I would add:
    "Sweat Pea" (Tommy Roe)
    "Simon Says" (1910 Fruitgum Company)
    "Love Grows Where My Rosemary Goes (Edison Lighthouse)
    "My Baby Loves Lovin" (White Plains)
    "Tracy" (The Cufflinks)

    And then you have the garage band bubblegum of:
    "Gimme Gimme Good Lovin" (Crazy Elephant)

    And in wasn't a hit, but this is fantastic psychedelic bubblegum:
    "Captain Groovy & His Bubblegum Army" (Captain Groovy & His Bubblegum Army)
     
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  18. seed_drill

    seed_drill Forum Resident

    Location:
    Tryon, NC, USA
    I have that record. A dealer threw it in when I bought some Archies 45s.
     
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  19. Bob Simmons

    Bob Simmons Active Member

    Thank you. Pretty much my exact sentiments. A lot of music mentioned after your post that I would not necessarily throw in the teenybopper/bubblegum music basket either, but everyone has their own definition of it I guess. And though teenybopper was coined in the '50's I don't remember it coming around again until about the late 60's to early 70's. When I was in high school in the late 60's, in SoCal, we referred to it as bubblegum music. 'Oh Sugar, Sugar' was the epitome of it, and would get booed off the the school bus radio, lol. And according to a Monkees' history show that song was written for them, but at the point where they started insisting on doing their own music, and the show was canceled. Saved everyone some embarrassment. :)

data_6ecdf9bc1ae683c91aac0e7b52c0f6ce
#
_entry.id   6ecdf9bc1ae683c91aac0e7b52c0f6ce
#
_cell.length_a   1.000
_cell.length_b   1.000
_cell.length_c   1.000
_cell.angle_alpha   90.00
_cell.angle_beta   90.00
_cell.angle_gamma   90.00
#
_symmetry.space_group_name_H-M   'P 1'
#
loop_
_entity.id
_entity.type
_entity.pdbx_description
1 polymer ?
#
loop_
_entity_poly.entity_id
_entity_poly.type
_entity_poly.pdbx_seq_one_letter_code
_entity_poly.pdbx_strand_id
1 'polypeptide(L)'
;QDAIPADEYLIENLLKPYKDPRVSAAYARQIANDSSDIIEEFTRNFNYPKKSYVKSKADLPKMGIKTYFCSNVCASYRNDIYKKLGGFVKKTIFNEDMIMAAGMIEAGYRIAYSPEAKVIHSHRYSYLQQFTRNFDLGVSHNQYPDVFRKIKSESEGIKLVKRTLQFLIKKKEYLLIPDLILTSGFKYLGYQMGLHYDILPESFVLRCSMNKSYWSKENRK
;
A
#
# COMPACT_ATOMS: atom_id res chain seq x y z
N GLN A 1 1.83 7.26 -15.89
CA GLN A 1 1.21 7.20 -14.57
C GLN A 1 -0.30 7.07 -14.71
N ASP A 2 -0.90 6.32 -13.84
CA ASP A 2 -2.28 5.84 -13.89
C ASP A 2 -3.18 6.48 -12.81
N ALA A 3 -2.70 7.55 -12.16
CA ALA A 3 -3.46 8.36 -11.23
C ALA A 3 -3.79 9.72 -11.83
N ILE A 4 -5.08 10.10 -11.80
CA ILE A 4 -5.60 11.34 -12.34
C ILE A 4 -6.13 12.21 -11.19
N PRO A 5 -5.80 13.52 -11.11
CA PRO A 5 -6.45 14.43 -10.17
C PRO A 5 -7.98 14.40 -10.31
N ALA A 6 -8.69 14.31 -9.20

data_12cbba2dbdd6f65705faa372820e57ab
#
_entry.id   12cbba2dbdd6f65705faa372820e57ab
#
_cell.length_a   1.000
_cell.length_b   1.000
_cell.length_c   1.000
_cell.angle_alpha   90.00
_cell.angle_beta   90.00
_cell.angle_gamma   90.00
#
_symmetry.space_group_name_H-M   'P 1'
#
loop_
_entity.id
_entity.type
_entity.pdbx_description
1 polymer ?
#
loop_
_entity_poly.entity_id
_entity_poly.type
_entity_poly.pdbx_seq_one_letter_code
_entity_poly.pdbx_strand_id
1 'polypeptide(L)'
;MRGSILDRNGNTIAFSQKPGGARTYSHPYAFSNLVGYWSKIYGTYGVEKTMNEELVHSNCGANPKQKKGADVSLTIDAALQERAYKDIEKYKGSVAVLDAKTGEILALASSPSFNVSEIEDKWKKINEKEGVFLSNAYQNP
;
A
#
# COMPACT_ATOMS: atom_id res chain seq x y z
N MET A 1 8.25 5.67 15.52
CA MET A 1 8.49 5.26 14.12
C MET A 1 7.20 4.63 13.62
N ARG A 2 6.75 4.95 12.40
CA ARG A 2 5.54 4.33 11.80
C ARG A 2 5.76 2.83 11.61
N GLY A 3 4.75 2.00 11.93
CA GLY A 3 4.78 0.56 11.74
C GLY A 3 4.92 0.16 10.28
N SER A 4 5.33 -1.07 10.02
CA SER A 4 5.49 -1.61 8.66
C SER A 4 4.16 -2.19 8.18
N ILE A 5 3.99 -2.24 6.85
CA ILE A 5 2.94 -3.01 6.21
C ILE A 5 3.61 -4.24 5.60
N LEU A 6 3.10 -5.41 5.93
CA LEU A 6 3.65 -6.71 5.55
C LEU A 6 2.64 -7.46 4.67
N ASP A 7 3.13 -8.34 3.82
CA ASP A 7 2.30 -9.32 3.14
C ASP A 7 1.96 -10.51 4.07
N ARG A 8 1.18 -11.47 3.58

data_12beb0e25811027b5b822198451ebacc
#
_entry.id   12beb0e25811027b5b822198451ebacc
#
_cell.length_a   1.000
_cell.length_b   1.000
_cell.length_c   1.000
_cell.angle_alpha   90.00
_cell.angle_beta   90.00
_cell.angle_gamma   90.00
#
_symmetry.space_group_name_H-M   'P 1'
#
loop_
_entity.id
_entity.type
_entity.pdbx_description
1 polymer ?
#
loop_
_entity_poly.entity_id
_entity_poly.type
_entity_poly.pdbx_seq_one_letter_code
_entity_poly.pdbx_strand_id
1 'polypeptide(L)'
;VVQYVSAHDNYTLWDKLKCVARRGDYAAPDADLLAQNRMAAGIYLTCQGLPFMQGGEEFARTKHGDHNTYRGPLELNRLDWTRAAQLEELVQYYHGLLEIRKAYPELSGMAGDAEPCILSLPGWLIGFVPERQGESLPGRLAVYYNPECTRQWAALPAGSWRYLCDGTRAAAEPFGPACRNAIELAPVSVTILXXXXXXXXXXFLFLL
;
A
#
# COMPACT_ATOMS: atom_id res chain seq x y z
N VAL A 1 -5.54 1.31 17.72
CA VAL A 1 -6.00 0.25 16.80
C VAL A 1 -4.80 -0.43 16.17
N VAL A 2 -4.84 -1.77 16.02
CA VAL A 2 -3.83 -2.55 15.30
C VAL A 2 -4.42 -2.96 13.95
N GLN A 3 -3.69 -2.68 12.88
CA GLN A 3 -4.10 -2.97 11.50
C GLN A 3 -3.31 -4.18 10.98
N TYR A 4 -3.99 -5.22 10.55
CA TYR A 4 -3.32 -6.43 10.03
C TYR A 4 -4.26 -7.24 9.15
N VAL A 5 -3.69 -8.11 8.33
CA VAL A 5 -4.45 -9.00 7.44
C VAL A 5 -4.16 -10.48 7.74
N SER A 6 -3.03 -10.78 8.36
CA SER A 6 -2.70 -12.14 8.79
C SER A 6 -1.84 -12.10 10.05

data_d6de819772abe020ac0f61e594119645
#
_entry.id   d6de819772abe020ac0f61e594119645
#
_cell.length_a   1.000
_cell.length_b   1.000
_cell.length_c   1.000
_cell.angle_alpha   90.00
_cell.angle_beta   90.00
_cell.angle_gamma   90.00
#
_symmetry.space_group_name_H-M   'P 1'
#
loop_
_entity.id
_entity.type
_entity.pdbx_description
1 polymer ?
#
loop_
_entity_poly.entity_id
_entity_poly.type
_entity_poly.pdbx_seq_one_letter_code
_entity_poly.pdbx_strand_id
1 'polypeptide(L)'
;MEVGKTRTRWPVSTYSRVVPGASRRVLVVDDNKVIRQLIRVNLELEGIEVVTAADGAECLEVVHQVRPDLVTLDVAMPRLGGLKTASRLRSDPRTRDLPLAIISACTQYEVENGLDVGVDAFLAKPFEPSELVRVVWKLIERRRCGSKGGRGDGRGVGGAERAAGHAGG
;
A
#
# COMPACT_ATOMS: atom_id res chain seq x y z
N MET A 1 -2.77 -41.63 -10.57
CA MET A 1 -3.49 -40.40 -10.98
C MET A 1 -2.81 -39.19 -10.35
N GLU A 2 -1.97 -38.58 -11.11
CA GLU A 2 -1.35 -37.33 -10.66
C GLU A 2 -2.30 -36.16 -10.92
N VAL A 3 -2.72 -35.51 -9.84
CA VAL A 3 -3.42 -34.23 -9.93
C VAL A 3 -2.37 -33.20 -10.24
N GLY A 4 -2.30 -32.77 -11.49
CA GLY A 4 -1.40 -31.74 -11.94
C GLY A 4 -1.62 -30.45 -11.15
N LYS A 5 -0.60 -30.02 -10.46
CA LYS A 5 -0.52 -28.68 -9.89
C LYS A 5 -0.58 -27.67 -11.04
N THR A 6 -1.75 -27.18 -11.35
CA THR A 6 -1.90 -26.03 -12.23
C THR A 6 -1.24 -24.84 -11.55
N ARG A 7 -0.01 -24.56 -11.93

20. Michael P

    Michael P Forum Resident

    Location:
    Parma, Ohio
    Not "mostly", it was 100% K-K produced. It could have been called "Buddha's Greatest Hits". It had it all, Yummy Yummy, Chewy Chewy, 123 Red Light, the same formula all the way. The Lemon Pipers were the only unique sounding group among The Ohio Express and friends. The Shadows of Knight were unique too ("Shake" in pan and scan fake stereo). I used to own that LP when I was a teenybopper.
     
  21. Michael P

    Michael P Forum Resident

    Location:
    Parma, Ohio
    Teenyboppers were The Big Bopper's fans. "Helloooo Baby"
     
  22. rockledge

    rockledge Forum Resident

    Location:
    right here
    What would even be more cool is if us old folks that were there for rock music could still have physical characteristics that inspired people to call us "teenies".
     
  23. Mylene

    Mylene Forum Resident

  24. Donfrance

    Donfrance Well-Known Member

    Location:
    Vesoul, France.
     
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  25. Donfrance

    Donfrance Well-Known Member

    Location:
    Vesoul, France.
    YES, thank you. I miss the diversity on radio stations today, it isn't eclectic enough. Finally someone saying the same.